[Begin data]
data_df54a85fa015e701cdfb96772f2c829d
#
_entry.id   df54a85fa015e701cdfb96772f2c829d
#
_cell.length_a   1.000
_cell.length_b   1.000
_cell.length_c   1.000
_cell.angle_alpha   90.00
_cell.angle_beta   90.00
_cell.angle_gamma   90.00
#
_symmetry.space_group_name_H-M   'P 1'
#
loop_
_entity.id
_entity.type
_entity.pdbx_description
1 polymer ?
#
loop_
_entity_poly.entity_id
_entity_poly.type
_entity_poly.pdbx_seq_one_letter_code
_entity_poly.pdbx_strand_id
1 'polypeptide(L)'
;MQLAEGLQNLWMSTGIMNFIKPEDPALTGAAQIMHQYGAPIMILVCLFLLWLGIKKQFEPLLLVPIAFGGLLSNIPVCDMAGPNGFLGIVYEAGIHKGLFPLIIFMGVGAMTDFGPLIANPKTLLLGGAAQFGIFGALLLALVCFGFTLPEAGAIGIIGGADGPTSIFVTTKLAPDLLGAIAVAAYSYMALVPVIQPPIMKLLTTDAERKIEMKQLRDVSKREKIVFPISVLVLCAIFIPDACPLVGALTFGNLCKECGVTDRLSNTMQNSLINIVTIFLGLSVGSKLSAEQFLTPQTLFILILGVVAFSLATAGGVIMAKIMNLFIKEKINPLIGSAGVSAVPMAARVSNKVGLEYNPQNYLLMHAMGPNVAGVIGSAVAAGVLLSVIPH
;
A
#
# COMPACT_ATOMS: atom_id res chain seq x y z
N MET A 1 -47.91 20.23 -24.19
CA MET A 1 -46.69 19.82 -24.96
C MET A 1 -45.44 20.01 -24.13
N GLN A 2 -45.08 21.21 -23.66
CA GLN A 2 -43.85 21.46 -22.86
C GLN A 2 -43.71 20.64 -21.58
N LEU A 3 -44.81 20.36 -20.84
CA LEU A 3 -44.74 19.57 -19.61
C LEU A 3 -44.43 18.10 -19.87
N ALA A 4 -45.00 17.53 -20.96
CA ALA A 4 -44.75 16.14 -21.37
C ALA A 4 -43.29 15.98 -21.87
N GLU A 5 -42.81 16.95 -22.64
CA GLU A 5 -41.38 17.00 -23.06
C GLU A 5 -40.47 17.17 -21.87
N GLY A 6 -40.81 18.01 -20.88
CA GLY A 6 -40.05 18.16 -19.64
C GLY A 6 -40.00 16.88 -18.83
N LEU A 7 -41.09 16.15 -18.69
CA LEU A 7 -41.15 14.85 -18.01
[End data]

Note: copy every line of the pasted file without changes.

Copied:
data_df54a85fa015e701cdfb96772f2c829d
#
_entry.id   df54a85fa015e701cdfb96772f2c829d
#
_cell.length_a   1.000
_cell.length_b   1.000
_cell.length_c   1.000
_cell.angle_alpha   90.00
_cell.angle_beta   90.00
_cell.angle_gamma   90.00
#
_symmetry.space_group_name_H-M   'P 1'
#
loop_
_entity.id
_entity.type
_entity.pdbx_description
1 polymer ?
#
loop_
_entity_poly.entity_id
_entity_poly.type
_entity_poly.pdbx_seq_one_letter_code
_entity_poly.pdbx_strand_id
1 'polypeptide(L)'
;MQLAEGLQNLWMSTGIMNFIKPEDPALTGAAQIMHQYGAPIMILVCLFLLWLGIKKQFEPLLLVPIAFGGLLSNIPVCDMAGPNGFLGIVYEAGIHKGLFPLIIFMGVGAMTDFGPLIANPKTLLLGGAAQFGIFGALLLALVCFGFTLPEAGAIGIIGGADGPTSIFVTTKLAPDLLGAIAVAAYSYMALVPVIQPPIMKLLTTDAERKIEMKQLRDVSKREKIVFPISVLVLCAIFIPDACPLVGALTFGNLCKECGVTDRLSNTMQNSLINIVTIFLGLSVGSKLSAEQFLTPQTLFILILGVVAFSLATAGGVIMAKIMNLFIKEKINPLIGSAGVSAVPMAARVSNKVGLEYNPQNYLLMHAMGPNVAGVIGSAVAAGVLLSVIPH
;
A
#
# COMPACT_ATOMS: atom_id res chain seq x y z
N MET A 1 -47.91 20.23 -24.19
CA MET A 1 -46.69 19.82 -24.96
C MET A 1 -45.44 20.01 -24.13
N GLN A 2 -45.08 21.21 -23.66
CA GLN A 2 -43.85 21.46 -22.86
C GLN A 2 -43.71 20.64 -21.58
N LEU A 3 -44.81 20.36 -20.84
CA LEU A 3 -44.74 19.57 -19.61
C LEU A 3 -44.43 18.10 -19.87
N ALA A 4 -45.00 17.53 -20.96
CA ALA A 4 -44.75 16.14 -21.37
C ALA A 4 -43.29 15.98 -21.87
N GLU A 5 -42.81 16.95 -22.64
CA GLU A 5 -41.38 17.00 -23.06
C GLU A 5 -40.47 17.17 -21.87
N GLY A 6 -40.81 18.01 -20.88
CA GLY A 6 -40.05 18.16 -19.64
C GLY A 6 -40.00 16.88 -18.83
N LEU A 7 -41.09 16.15 -18.69
CA LEU A 7 -41.15 14.85 -18.01